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Central American Migrants In Tijuana Consider If Long Journey Was Worth The Effort


Let's check in on one of the busiest parts of the southern border between Tijuana, Mexico, and San Diego. Thousands who trekked north from Central America have spent about two months in Tijuana waiting to enter the U.S. and ask for asylum. NPR's John Burnett has this report from both sides of the border.

JOHN BURNETT, BYLINE: For Tijuana, the Central American caravans have become a humanitarian challenge. For the Trump administration, they're a potent and convenient symbol of why the United States needs stronger border security.

RODNEY SCOTT: We don't know who else is in that group. But statistically it would indicate to me that there are some people that want to do harm to this country, who are coming in not to claim asylum.

BURNETT: Rodney Scott is chief of the San Diego Border Patrol sector. In the weeks since the caravan arrived, hundreds of migrants have lost patience and illegally jumped the border fence. He says his agents have arrested more than 2,500 of them in the no man's land between border barriers.

SCOTT: And the sheer numbers just statistically indicate there are nefarious people within that organization.

BURNETT: I cross into Tijuana through the well-guarded port of entry to meet some of the migrants, who look more bedraggled than nefarious. Their numbers have dropped dramatically from around 6,000 when they arrived in early November to under 2,000 today. They're staying in makeshift shelters throughout the city, waiting week after week to hear this announcement, which is made every morning in a small park near the U.S. port of entry.

UNIDENTIFIED PERSON: (Speaking Spanish).

BURNETT: On this day, number 1,627 comes forward to start the ragged line of caravan migrants who will cross the border and request asylum from U.S. immigration agents. Forty to 60 people every day are allowed in. Darling Adalid Mercado is a clean-cut 19 year old in a ball cap with a crucifix around his neck. He says he left his home in Ocotepeque, Honduras, three months ago to flee town thugs who wanted to recruit him. He's angry at volunteers who organized the caravan, who he says gave them bad advice.

DARLING ADALID MERCADO: (Through interpreter) Village Without Borders is an organization that told us to join the caravan, that everything is going to be easy. But then you're on the road, and it's really hard, really difficult. They deceive you. They say, we're going to the Mexico-U.S. border, and we'll all cross together. But the truth is you can't do this. It's illegal. Activists have urged me, come on, Darling; just jump the fence. But it's better to return to my country because that's against the law. They'll punish you. It's better to wait in line.

BURNETT: If he's not sent to a migrant detention facility, Darling Adalid Mercado wants to join his brother in San Antonio, Texas, and find work. Pueblo Sin Fronteras, a Mexico-based immigrant solidarity organization, posted a response to recent criticism of its actions on its Facebook page. They emphatically reject the, quote, "defamation of our work of accompanying the caravan." The group vows to continue to support and protect the human rights of Central American migrants in transit.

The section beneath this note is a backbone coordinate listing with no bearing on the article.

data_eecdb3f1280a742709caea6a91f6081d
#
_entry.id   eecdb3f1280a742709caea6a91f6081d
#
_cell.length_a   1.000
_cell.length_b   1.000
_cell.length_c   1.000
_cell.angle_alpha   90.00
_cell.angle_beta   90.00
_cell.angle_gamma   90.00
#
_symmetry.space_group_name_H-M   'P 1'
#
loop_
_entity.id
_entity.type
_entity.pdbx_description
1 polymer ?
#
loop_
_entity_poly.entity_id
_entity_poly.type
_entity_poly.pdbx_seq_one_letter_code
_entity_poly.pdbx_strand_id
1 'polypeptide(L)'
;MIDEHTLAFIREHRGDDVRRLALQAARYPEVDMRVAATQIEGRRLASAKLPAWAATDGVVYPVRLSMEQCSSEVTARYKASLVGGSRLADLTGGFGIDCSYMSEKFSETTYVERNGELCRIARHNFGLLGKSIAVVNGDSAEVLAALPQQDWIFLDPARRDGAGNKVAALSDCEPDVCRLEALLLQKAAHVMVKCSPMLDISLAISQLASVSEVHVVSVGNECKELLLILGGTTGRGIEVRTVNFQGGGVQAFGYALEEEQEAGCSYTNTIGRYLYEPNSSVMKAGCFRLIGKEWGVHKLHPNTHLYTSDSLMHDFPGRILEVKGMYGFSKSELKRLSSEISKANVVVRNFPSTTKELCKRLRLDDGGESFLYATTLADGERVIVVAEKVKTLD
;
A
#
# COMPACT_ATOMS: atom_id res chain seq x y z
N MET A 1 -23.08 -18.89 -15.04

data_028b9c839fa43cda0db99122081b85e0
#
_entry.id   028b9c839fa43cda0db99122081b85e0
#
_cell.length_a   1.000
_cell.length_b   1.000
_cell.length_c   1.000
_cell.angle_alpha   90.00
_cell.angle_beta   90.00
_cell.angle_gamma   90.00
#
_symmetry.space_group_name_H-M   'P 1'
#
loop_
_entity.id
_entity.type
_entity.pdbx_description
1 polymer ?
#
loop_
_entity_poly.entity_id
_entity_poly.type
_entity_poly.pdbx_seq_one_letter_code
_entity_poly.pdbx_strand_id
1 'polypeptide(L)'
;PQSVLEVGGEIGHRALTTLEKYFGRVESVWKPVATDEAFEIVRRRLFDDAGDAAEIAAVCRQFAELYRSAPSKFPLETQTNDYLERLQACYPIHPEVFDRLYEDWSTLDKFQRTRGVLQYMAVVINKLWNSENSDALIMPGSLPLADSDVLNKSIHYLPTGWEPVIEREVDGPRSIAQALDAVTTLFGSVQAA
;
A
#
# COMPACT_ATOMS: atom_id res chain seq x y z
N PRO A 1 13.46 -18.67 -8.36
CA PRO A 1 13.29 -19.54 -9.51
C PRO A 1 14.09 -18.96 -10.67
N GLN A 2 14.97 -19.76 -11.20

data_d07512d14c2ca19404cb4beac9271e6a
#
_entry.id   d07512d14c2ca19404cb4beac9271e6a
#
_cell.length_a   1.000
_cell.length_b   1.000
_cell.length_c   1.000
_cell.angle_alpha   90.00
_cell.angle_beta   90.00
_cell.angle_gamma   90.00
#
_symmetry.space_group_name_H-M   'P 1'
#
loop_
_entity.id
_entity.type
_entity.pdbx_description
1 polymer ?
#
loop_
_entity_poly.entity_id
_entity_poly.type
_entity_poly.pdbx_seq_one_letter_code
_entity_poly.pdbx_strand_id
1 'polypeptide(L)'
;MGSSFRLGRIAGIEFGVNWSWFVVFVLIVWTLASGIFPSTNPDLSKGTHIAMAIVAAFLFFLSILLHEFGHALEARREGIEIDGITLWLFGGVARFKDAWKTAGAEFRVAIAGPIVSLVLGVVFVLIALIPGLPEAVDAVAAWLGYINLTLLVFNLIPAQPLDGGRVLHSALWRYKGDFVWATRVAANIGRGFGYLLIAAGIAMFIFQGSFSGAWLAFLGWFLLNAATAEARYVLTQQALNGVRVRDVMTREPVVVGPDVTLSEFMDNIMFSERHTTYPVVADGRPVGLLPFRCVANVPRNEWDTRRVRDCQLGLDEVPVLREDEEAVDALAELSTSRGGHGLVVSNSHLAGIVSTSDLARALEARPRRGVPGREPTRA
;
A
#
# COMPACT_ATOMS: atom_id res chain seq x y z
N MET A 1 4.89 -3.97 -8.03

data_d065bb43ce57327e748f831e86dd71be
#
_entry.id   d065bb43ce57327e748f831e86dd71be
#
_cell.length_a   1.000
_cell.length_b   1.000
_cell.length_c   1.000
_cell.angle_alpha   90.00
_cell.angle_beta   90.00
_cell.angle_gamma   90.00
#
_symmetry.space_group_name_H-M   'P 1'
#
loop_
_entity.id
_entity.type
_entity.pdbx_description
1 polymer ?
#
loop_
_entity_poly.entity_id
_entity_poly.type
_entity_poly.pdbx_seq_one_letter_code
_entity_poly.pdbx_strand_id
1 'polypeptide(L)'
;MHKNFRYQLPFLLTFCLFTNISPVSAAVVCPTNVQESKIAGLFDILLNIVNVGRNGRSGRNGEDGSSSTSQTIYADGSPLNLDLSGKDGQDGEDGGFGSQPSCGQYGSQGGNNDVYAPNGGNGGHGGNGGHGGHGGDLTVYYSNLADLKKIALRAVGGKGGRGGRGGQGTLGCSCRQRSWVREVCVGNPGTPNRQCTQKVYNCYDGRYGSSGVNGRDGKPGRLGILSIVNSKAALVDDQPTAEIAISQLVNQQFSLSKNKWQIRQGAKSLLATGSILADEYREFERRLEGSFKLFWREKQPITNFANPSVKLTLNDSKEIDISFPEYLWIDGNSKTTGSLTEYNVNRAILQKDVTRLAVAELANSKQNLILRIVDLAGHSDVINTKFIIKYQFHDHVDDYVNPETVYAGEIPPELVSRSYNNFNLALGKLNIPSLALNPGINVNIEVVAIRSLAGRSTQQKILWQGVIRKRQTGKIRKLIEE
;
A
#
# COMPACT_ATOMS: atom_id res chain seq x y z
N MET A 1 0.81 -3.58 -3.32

BURNETT: The waiting game in the squalid shelters in Tijuana is grating on everyone's nerves. Blanca Irias and her family from Tegucigalpa, Honduras, are cooling their heels at a shelter run by an evangelical church called the Ambassadors for Christ. She's a heavyset woman with weary eyes. They're staying in a camping tent set up in a church sanctuary.

BLANCA IRIAS: (Through interpreter) We're frustrated. We've been here a long time. We're discussing the possibility of staying here in Tijuana because there's work, and it pays well. But there are days when we also wonder if we should jump the fence. We don't know what we'll do.

BURNETT: More and more Hondurans who came in the caravan are deciding to stay in Tijuana. Mexico has issued more than 2,000 humanitarian visas that allow them to work in this booming border city on the Pacific coast. Foreign-owned assembly plants, construction sites, fruit vendors - they're all hiring. Santos Favian Gomez, who says he fled marauding gangs in Choluteca, Honduras, has taken a job washing dishes for a humanitarian group, World Central Kitchen, that prepares hundreds of meals for the migrants daily.

SANTOS FAVIAN GOMEZ: (Through interpreter) I'll remain in Tijuana because I hear if you cross into the United States, they put you in jail. It's better to work here than to be a prisoner over there.

BURNETT: Favian Gomez says he traveled alone. He'll save a little money to send home to his wife. He'll try to find a house to move out of the crowded shelter, and he'll make his home in Tijuana.

FAVIAN GOMEZ: (Speaking Spanish).

BURNETT: "It's pretty here," he says, scrubbing beans from a pan, "and the people are nice, and anything is better than returning to Honduras." John Burnett, NPR News, Tijuana. Transcript provided by NPR, Copyright NPR.

As NPR's Southwest correspondent based in Austin, Texas, John Burnett covers immigration, border affairs, Texas news and other national assignments. In 2018, 2019 and again in 2020, he won national Edward R. Murrow Awards from the Radio-Television News Directors Association for continuing coverage of the immigration beat. In 2020, Burnett along with other NPR journalists, were finalists for a duPont-Columbia Award for their coverage of the Trump Administration's Remain in Mexico program. In December 2018, Burnett was invited to participate in a workshop on Refugees, Immigration and Border Security in Western Europe, sponsored by the RIAS Berlin Commission.